This entry was inspired by a message preached at my church yesterday. I wasn't there for the service, however the gist of the message was that your ex is calling you but you should leave your past behind. Your ex in this case would be past experiences in your life. So I'm reframing the message to ask should you answer when your past is calling you?
What do I mean by your past? Well, I'm thinking of the reminders of your faults and mistakes. The things that you should or shouldn't have done and the things that you should or shouldn't have said. And oh yeah, what about when you let go of your standard(s)? Your past is calling to make you reflect on the times that you've failed--be it others, yourself, or God. Are you going to take the time to stop and answer the call by wasting time thinking on your past?
I said it's a waste of time to think on your past because, as the old saying goes, there is nothing that can be done about it. Granted you can try to correct some of your mistakes, but the actions that took place cannot be changed. It's helpful to learn from your mistakes and failures. When you do that, you know what roads not to take when it comes to making decisions or choices in your life. However, dwelling on your past failures only keeps you bogged down in the present. Your desire may be to move forward, but how can you when you're so busy looking at the past?
I'll talk about me and may be that will help. I've made mistakes that I've dwelt on over and over and over again. In other words, my past was calling and I took the time to answer. I thought about, "Well, if I hadn't done that, maybe this would have been different," or, "Why did you let that happen? You knew better." Yet, the one thought that has tripped me up the most is, "Now I can't look down on others." Yep, I said it. In my recent past, the idea that as long as you stay focused you won't make certain mistakes has not been my reality. But when I stop to look at it, how sad is that? How sad is it to have a standard not so much to help others but to be able to look down on others and judge in your head and your heart internally (although you may never judge them verbally)?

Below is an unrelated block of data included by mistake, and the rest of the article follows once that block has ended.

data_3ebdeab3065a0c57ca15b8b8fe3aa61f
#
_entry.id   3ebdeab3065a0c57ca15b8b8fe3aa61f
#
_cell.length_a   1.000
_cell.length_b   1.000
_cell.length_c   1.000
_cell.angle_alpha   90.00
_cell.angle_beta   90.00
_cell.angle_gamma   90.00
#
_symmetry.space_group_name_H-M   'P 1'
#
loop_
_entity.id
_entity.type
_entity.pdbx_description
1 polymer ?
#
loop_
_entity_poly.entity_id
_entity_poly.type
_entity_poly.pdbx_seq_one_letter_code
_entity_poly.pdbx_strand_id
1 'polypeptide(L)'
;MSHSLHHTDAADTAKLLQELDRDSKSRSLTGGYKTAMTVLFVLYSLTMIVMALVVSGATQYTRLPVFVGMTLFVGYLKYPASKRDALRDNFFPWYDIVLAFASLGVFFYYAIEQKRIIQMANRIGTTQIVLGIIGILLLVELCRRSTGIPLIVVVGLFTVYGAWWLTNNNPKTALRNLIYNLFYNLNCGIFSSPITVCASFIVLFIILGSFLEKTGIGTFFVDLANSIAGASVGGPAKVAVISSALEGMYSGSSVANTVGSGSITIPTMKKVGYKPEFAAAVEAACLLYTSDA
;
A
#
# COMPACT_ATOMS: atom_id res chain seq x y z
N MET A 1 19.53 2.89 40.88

Okay, this post may not be for everybody, and I may respin it to make it more general another day. But to those who can relate, let me say this. Stop answering the call of your past. You and I have made mistakes, and guess what we've learned? We're human. That's what humans do. However, do we use our humanity to continue to make intentional mistakes? No, we do not. Nor do we continue to try and live a life that allows us to look down on those who aren't living up to our standard. We take the mistakes, learn from them, leave them in the past, and move on with life. The lessons learned from them have the ability to make us stronger because now we have a better understanding of our weaknesses. We no longer depend upon our integrity because we realize we're just as human as the next person. Perfection doesn't stop here, and we should no longer expect it to.
So when your past comes calling, don't answer. It's not worth your time.
John 8:1-11 KJV
v. 1 Jesus went unto the mount of Olives.
v. 2 And early in the morning he came again into the temple, and all the people came unto him; and he sat down, and taught them.
v. 3 And the scribes and Pharisees brought unto him a woman taken in adultery; and when they had set her in the midst,
v. 4 They say unto him, Master, this woman was taken in adultery, in the very act.
v. 5 Now Moses in the law commanded us, that such should be stoned: but what sayest thou?
v. 6 This they said, tempting him, that they might have to accuse him. But Jesus stooped down, and with his finger wrote on the ground, as though he heard them not.
v. 7 So when they continued asking him, he lifted up himself, and said unto them, He that is without sin among you, let him first cast a stone at her.
v. 8 And again he stooped down, and wrote on the ground.
v. 9 And they which heard it, being convicted by their own conscience, went out one by one, beginning at the eldest, even unto the last: and Jesus was left alone, and the woman standing in the midst.